By Danie Minor
While at PRSSA National Conference, I had the opportunity to hear the infamous Intern Queen, Lauren Berger share her insights and tips on how to get the best internship. Beyond sharing her tips and tricks to getting an internship, she also shared how to maintain a great relationship after your internship is finished.
While in college, Berger completed a total of 15 internships (this is why she is a Queen!) and only three years after graduating college started her business, Intern Queen. As a freshman, Berger’s mom told her she needed to get an internship, so she marched down to the career services center on campus and told them where she wanted to intern and the career services center to come back when she was a junior or senior. Berger took it upon herself with her only relevant work experience being at Limited Too and Red Lobster and made a cold call to the Zimmerman Agency. The internship coordinator told her to send in her resume and she sent it that night, which is what won over the coordinator and gave her the position.
So basically, say yes even when people tell you no, because you never know what could happen when you try. Berger says that when it comes to internships it’s really about “quality over quantity,” so you do not need 15 internships to get a great job after school, but she does recommend having at least two before you graduate.
Lauren’s tips to get the internship:
Lauren’s number one tip once you’ve had your internship:
Follow up THREE times a year with people from your internship!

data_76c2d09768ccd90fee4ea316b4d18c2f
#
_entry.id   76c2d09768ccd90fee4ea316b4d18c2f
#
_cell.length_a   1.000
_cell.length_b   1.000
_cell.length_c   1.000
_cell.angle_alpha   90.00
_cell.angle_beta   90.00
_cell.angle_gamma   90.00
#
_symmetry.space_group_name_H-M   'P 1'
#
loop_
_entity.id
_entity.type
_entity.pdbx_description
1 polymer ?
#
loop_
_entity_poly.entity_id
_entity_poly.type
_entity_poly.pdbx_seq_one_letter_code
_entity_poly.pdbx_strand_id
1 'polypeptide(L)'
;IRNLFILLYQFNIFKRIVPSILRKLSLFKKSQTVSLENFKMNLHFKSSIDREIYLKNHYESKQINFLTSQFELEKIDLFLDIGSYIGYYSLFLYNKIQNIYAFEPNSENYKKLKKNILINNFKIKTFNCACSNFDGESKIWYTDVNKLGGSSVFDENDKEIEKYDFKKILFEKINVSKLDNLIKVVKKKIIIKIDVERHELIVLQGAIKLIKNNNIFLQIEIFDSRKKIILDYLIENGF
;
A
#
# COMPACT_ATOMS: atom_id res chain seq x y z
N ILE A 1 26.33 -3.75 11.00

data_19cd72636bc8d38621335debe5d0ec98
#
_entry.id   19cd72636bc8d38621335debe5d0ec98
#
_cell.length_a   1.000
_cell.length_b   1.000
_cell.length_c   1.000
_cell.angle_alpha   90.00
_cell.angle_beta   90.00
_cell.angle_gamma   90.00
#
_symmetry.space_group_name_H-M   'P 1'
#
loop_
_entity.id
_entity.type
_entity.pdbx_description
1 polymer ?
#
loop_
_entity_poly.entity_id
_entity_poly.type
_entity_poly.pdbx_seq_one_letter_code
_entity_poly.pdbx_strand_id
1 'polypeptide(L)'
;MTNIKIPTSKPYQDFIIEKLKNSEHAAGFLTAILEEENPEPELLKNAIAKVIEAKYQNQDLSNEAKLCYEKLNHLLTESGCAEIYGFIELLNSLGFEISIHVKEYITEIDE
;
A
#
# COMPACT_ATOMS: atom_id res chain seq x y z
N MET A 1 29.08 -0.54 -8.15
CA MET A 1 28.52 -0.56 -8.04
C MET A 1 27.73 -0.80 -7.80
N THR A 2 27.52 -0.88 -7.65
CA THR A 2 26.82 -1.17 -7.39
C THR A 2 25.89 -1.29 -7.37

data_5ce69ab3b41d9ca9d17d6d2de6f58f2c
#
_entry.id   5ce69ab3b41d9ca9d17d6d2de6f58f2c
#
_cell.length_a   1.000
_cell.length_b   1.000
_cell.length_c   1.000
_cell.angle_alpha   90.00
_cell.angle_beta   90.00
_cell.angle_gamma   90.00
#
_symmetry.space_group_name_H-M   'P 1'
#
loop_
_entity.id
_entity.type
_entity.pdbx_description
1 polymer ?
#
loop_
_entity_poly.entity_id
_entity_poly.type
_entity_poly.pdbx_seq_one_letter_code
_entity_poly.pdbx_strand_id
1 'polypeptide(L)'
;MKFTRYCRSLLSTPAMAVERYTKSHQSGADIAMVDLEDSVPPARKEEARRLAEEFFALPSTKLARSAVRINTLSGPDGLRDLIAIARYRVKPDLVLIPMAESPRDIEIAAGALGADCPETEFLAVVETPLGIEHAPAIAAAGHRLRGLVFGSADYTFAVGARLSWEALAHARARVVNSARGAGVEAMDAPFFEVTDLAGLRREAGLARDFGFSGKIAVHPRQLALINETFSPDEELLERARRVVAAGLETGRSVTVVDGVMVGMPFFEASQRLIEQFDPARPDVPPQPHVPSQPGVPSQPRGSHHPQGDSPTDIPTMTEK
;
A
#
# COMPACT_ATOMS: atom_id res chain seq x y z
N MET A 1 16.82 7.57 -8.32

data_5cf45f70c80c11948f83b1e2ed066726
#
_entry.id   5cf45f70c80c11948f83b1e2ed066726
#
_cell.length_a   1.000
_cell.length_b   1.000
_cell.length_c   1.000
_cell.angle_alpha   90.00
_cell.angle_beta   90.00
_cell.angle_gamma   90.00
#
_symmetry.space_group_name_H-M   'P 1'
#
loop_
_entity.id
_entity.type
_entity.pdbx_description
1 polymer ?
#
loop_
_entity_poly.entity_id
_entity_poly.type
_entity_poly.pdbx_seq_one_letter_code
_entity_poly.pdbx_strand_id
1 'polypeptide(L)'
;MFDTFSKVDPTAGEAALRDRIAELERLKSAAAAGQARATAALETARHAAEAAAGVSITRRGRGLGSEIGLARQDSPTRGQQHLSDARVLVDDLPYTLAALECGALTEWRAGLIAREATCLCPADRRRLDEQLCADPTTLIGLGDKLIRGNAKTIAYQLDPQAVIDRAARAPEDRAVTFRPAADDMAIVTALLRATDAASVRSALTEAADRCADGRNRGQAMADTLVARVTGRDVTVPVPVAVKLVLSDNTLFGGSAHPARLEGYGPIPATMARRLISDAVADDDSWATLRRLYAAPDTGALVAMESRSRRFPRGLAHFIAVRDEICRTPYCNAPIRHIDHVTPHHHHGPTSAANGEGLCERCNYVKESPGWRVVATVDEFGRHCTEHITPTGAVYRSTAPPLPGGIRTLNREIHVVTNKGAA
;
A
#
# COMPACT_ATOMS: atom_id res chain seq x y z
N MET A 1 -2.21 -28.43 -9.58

Once in the fall, once in the spring and once in the summer. Berger says this will help you maintain a relationship with your professional contacts there so your relationship does not get awkward.
In the words of the Intern Queen, “internships are magical!” They are so magical because you never know where they will lead your professional career to. For example, when Berger graduated, she called up a past internship and told them she was moving back to L.A. and wanted to work at the Creative Artist Agency, so her former boss placed her on hold, and made a phone call to the agency and got her an interview a for a few days later. Like she said, they are magical!
The Intern Queen has so many amazing tips to landing your goal internship and jobs after college, so definitely follow her on social media @Internqueen and watch her videos on Youtube at Youtube.com/internqueen!
I loved meeting her and cannot wait to see where her advice leads me.
Danie Minor is a senior public relations major at Kent State. Contact her at email@example.com.
By Emily Glatt
Heather Harder, Account Executive, Prosek Partners
Brian Price, Digital Marketing Manager, Starwood Retail Partners
Nick Lucido, Senior Accountant Supervisor, Krispr Communication
Moderator: Jessica Noonan, Group Manager, Weber Shandwick
Have you ever wondered where the PR degree can take you? What is it like outside of college in the "big bad world?” At PRSSA National Conference, four professionals sat down and gave all the attendees insight on what it’s like after college and where a PR degree can take you. Also, they gave advice on how to manage in the world and how to step out of the bubble of college. The entire session was about making our own agenda and allowed students to go up and ask questions to the professionals.
How do you network to find a job?
Brian Price, Digital Marketing Manager for Starwood Retail Partners, suggested to always follow up on your networks and possibly try to network through your network. By getting them to introduce you to other people in the field, you have more networking opportunities.
How do you find a job that you love?